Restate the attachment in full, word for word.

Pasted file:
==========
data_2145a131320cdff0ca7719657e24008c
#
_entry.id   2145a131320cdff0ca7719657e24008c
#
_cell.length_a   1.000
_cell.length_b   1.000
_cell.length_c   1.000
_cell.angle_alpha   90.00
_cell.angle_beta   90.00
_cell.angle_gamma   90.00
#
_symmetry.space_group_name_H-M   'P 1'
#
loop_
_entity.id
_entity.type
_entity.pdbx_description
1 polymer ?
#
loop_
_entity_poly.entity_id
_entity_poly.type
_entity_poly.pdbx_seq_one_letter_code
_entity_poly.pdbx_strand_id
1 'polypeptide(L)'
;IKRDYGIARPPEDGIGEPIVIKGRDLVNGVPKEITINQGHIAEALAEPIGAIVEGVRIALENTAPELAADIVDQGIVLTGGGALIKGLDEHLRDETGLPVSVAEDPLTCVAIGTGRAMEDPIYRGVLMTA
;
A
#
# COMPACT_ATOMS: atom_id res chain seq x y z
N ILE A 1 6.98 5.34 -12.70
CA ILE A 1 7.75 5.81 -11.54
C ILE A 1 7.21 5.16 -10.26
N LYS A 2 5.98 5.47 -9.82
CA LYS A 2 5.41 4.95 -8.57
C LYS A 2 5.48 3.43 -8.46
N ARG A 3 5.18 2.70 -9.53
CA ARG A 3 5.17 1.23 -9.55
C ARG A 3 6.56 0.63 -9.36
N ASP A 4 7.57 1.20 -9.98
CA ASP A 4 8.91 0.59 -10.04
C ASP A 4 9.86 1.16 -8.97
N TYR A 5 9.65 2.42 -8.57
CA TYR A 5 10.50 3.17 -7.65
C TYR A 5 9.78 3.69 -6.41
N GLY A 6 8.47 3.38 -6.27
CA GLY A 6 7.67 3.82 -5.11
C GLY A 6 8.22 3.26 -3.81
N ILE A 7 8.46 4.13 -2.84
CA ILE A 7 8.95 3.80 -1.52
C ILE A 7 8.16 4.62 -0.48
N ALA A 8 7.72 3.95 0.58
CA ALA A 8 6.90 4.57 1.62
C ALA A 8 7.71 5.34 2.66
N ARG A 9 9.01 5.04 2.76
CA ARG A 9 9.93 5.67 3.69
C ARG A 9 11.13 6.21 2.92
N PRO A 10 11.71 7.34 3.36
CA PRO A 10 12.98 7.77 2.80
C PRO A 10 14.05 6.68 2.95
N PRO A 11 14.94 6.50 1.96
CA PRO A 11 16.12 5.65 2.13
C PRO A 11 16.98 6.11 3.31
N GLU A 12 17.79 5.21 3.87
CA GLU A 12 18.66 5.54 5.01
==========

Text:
data_2145a131320cdff0ca7719657e24008c
#
_entry.id   2145a131320cdff0ca7719657e24008c
#
_cell.length_a   1.000
_cell.length_b   1.000
_cell.length_c   1.000
_cell.angle_alpha   90.00
_cell.angle_beta   90.00
_cell.angle_gamma   90.00
#
_symmetry.space_group_name_H-M   'P 1'
#
loop_
_entity.id
_entity.type
_entity.pdbx_description
1 polymer ?
#
loop_
_entity_poly.entity_id
_entity_poly.type
_entity_poly.pdbx_seq_one_letter_code
_entity_poly.pdbx_strand_id
1 'polypeptide(L)'
;IKRDYGIARPPEDGIGEPIVIKGRDLVNGVPKEITINQGHIAEALAEPIGAIVEGVRIALENTAPELAADIVDQGIVLTGGGALIKGLDEHLRDETGLPVSVAEDPLTCVAIGTGRAMEDPIYRGVLMTA
;
A
#
# COMPACT_ATOMS: atom_id res chain seq x y z
N ILE A 1 6.98 5.34 -12.70
CA ILE A 1 7.75 5.81 -11.54
C ILE A 1 7.21 5.16 -10.26
N LYS A 2 5.98 5.47 -9.82
CA LYS A 2 5.41 4.95 -8.57
C LYS A 2 5.48 3.43 -8.46
N ARG A 3 5.18 2.70 -9.53
CA ARG A 3 5.17 1.23 -9.55
C ARG A 3 6.56 0.63 -9.36
N ASP A 4 7.57 1.20 -9.98
CA ASP A 4 8.91 0.59 -10.04
C ASP A 4 9.86 1.16 -8.97
N TYR A 5 9.65 2.42 -8.57
CA TYR A 5 10.50 3.17 -7.65
C TYR A 5 9.78 3.69 -6.41
N GLY A 6 8.47 3.38 -6.27
CA GLY A 6 7.67 3.82 -5.11
C GLY A 6 8.22 3.26 -3.81
N ILE A 7 8.46 4.13 -2.84
CA ILE A 7 8.95 3.80 -1.52
C ILE A 7 8.16 4.62 -0.48
N ALA A 8 7.72 3.95 0.58
CA ALA A 8 6.90 4.57 1.62
C ALA A 8 7.71 5.34 2.66
N ARG A 9 9.01 5.04 2.76
CA ARG A 9 9.93 5.67 3.69
C ARG A 9 11.13 6.21 2.92
N PRO A 10 11.71 7.34 3.36
CA PRO A 10 12.98 7.77 2.80
C PRO A 10 14.05 6.68 2.95
N PRO A 11 14.94 6.50 1.96
CA PRO A 11 16.12 5.65 2.13
C PRO A 11 16.98 6.11 3.31
N GLU A 12 17.79 5.21 3.87
CA GLU A 12 18.66 5.54 5.01